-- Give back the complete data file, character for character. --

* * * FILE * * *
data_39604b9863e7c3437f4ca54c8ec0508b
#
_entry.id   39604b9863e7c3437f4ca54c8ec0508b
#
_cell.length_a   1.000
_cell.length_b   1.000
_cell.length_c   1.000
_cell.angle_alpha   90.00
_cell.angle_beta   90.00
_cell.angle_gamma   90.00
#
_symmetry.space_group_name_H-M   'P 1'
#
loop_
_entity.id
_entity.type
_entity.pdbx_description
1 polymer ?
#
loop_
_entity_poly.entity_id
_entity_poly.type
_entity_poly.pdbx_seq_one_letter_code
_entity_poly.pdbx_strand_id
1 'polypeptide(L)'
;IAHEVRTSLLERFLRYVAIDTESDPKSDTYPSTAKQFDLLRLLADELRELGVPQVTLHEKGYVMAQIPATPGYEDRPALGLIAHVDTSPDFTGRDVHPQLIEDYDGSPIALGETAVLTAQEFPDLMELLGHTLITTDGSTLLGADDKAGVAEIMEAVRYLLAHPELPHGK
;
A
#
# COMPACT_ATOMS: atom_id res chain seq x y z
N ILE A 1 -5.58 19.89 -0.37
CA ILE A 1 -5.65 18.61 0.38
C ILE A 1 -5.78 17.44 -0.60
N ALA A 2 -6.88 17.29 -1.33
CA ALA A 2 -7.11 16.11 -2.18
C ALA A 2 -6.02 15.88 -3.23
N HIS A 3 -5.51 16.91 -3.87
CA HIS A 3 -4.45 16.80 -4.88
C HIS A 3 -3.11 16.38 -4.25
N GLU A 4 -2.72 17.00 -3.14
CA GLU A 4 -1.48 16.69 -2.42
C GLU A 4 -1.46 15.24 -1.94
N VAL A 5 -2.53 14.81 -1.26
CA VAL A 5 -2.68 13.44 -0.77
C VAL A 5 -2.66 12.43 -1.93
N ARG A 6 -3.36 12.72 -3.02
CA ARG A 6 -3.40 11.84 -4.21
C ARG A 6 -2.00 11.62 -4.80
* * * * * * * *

data_39604b9863e7c3437f4ca54c8ec0508b
#
_entry.id   39604b9863e7c3437f4ca54c8ec0508b
#
_cell.length_a   1.000
_cell.length_b   1.000
_cell.length_c   1.000
_cell.angle_alpha   90.00
_cell.angle_beta   90.00
_cell.angle_gamma   90.00
#
_symmetry.space_group_name_H-M   'P 1'
#
loop_
_entity.id
_entity.type
_entity.pdbx_description
1 polymer ?
#
loop_
_entity_poly.entity_id
_entity_poly.type
_entity_poly.pdbx_seq_one_letter_code
_entity_poly.pdbx_strand_id
1 'polypeptide(L)'
;IAHEVRTSLLERFLRYVAIDTESDPKSDTYPSTAKQFDLLRLLADELRELGVPQVTLHEKGYVMAQIPATPGYEDRPALGLIAHVDTSPDFTGRDVHPQLIEDYDGSPIALGETAVLTAQEFPDLMELLGHTLITTDGSTLLGADDKAGVAEIMEAVRYLLAHPELPHGK
;
A
#
# COMPACT_ATOMS: atom_id res chain seq x y z
N ILE A 1 -5.58 19.89 -0.37
CA ILE A 1 -5.65 18.61 0.38
C ILE A 1 -5.78 17.44 -0.60
N ALA A 2 -6.88 17.29 -1.33
CA ALA A 2 -7.11 16.11 -2.18
C ALA A 2 -6.02 15.88 -3.23
N HIS A 3 -5.51 16.91 -3.87
CA HIS A 3 -4.45 16.80 -4.88
C HIS A 3 -3.11 16.38 -4.25
N GLU A 4 -2.72 17.00 -3.14
CA GLU A 4 -1.48 16.69 -2.42
C GLU A 4 -1.46 15.24 -1.94
N VAL A 5 -2.53 14.81 -1.26
CA VAL A 5 -2.68 13.44 -0.77
C VAL A 5 -2.66 12.43 -1.93
N ARG A 6 -3.36 12.72 -3.02
CA ARG A 6 -3.40 11.84 -4.21
C ARG A 6 -2.00 11.62 -4.80